Do You Have Undiagnosed Insulin Resistance?

Do You Have Undiagnosed Insulin Resistance?

Insulin resistance is a pervasive problem that often precedes the appearance of prediabetes or type 2 diabetes. However, many people fail to recognize that they are progressing towards those serious conditions until they are diagnosed. So, when should you become concerned that you might have insulin resistance?

What are the physical manifestations of insulin resistance?

Insulin resistance leaves several telltale signs:

  1. Growth of skin tags. Skin tags are benign growths that vary in size and form on the body or face — they typically appear on underarms, under breasts, or on the neck or groin. Often, they are slightly darker than the surrounding skin, and may be wrinkled or smooth. They become more common with age (like insulin resistance) 
  2. Acanthosis nigricans (AN) — a darkening and change in texture of patches of skin, making the skin smoother
  3. Menstrual irregularities and excess body hair in women
  4. Unexplained weight gain without increased caloric intake, especially an increase in waist measurement, which can be indicative of increased visceral fat storage

Your annual physical exam with your primary care doctor can reveal whether you are afflicted with any diagnostic criteria associated with increased risk of insulin resistance, including:

  • Hypertension (Abnormally high blood pressure —130/85 mm Hg or higher).
  • Elevated blood glucose (The sugars in your blood should have a fasting level of 110-126 mg/dL).
  • High LDL cholesterol or elevated triglycerides (LDL is “bad” cholesterol, a fatty substance which can be harmful when it builds up in your arteries. Triglycerides are the most common type of fat in the human body).
  • Infertility
  • Sleep apnea

If you are older, sedentary, have a family history of type 2 diabetes, or have three or more of these symptoms,you should speak with your healthcare provider about insulin resistance.

What can I do if I find out I am insulin resistant?

  1. Lose weight. Establish a BMI below 25. Eat a diet with 35% of calories coming from healthy fats.  Choose foods with a high satiety and nutrient density to calorie ratio. Nourishing soups, high-fiber foods (beans, whole grains, and vegetables), and whole eggs (in moderation) are suitable choices. Recent research suggests that wholegrain rye bread may contain compounds that turn off genes causing diabetes.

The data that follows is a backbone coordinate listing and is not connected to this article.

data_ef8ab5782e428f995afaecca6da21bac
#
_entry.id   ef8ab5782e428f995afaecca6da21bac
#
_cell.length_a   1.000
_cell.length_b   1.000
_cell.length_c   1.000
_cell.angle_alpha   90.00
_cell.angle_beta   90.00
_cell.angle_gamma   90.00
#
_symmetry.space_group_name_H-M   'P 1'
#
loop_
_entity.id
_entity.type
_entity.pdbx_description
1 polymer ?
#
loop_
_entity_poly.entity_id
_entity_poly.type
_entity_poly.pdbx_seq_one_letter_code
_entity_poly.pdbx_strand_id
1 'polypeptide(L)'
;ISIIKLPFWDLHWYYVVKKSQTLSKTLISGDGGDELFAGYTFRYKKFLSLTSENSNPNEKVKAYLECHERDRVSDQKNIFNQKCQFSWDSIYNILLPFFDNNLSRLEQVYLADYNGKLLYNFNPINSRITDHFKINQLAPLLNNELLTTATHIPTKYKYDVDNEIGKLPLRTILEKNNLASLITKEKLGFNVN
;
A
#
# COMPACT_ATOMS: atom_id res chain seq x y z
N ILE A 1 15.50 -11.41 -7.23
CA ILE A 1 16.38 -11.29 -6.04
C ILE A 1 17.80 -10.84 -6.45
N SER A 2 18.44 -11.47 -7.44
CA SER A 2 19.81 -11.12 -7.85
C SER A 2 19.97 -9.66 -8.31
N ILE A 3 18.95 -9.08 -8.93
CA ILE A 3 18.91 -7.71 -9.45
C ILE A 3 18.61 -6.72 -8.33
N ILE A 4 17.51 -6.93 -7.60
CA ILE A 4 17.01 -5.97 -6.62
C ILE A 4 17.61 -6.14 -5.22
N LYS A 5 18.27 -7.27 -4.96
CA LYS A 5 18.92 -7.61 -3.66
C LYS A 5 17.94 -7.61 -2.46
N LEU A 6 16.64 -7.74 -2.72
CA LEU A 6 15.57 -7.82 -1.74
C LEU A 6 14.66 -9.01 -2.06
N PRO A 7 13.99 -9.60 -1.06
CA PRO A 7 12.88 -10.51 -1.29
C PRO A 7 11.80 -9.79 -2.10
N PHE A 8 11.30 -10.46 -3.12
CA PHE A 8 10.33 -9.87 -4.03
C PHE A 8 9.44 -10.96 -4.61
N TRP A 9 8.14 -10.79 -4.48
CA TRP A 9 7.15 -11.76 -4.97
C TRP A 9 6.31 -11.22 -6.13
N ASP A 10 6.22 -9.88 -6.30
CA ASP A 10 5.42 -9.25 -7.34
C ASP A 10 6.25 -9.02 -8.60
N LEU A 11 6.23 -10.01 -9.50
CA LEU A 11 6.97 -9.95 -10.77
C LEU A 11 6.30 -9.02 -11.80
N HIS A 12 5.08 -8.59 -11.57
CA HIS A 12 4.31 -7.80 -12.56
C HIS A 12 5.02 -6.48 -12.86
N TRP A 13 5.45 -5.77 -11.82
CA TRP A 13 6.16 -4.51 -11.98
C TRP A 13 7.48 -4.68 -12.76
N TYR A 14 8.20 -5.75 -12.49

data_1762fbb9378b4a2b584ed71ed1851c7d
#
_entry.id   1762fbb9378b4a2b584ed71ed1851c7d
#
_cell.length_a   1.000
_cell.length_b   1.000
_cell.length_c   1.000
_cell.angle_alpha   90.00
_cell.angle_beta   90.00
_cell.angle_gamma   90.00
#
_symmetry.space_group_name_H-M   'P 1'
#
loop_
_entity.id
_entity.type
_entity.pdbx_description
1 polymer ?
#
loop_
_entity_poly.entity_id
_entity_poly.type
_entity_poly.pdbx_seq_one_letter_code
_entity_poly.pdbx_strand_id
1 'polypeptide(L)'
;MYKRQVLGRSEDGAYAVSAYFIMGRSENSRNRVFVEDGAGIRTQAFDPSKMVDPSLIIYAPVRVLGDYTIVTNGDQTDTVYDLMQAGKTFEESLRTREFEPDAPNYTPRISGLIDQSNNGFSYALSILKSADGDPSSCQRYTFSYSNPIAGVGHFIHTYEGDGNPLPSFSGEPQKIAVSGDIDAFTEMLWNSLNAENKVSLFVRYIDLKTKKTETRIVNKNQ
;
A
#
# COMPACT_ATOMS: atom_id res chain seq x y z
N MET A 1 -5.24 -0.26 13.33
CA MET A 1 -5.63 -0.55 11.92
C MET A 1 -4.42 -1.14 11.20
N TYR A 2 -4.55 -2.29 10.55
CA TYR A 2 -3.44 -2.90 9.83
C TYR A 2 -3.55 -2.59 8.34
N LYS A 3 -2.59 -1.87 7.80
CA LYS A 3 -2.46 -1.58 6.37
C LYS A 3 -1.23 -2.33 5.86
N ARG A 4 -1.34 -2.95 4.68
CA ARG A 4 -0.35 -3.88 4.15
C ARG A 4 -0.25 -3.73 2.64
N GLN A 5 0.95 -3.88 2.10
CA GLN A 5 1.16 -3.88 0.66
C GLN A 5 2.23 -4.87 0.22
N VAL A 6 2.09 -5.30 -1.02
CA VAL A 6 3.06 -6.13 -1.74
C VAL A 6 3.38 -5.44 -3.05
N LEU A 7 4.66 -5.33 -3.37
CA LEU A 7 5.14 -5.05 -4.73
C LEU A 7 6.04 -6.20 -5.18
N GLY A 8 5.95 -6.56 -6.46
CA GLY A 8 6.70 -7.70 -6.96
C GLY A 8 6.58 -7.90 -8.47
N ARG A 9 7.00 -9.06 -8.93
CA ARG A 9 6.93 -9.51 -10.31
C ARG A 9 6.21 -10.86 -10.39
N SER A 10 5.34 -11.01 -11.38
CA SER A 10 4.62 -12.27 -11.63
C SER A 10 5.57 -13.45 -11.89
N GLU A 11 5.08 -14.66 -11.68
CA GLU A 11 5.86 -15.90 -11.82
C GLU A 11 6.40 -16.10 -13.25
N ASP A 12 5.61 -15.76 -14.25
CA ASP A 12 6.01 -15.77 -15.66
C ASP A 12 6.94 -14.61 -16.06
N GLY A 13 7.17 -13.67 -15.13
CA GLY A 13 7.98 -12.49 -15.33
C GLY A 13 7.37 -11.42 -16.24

2. Increase physical activity. Decrease sitting as much as is practical and walk whenever possible. HIIT— alternating between short bursts of intense cardiovascular exercise and  brief recovery periods — is effective against insulin resistance.
  3. Strength training and metabolic conditioning workouts are also extremely effective.
  4. Yoga and progressive muscle relaxation, and stress reduction in general, may help reduce insulin resistance.
  5. Specific dietary interventions and supplements, such as reducing systemic inflammation can mitigate insulin resistance,: The following dietary supplements are suggested:
  • Fish oil improves insulin sensitivity and reduces inflammation.
  • Increase your magnesium intake to the optimum of 750 mg per day.
  • Take a chromium supplement.
  • Eat antioxidant-rich foods and add cinnamon to your daily diet.
  • Add turmeric to foods and take a curcumin supplement.
  • Use alpha-lipoic acid supplements.
  • Avoid processed carbohydrates. Eat unprocessed, whole foods, and make sure to emphasize low glycemic index carbohydrates. No late-night snacking!

Insulin resistance is tough to beat, but you can do it. Better yet, act preemptively and never let it gain a foothold by following these guidelines.



Pre-Diabetes: Signs and Symptoms of Insulin Resistance

Medscape: Insulin Resistance Differential Diagnoses

Food and Health: Diet to Prevent and Reverse Insulin Resistance and Type 2 Diabetes

Huffington Post: 5 Steps To Reversing Type 2 Diabetes And Insulin Resistance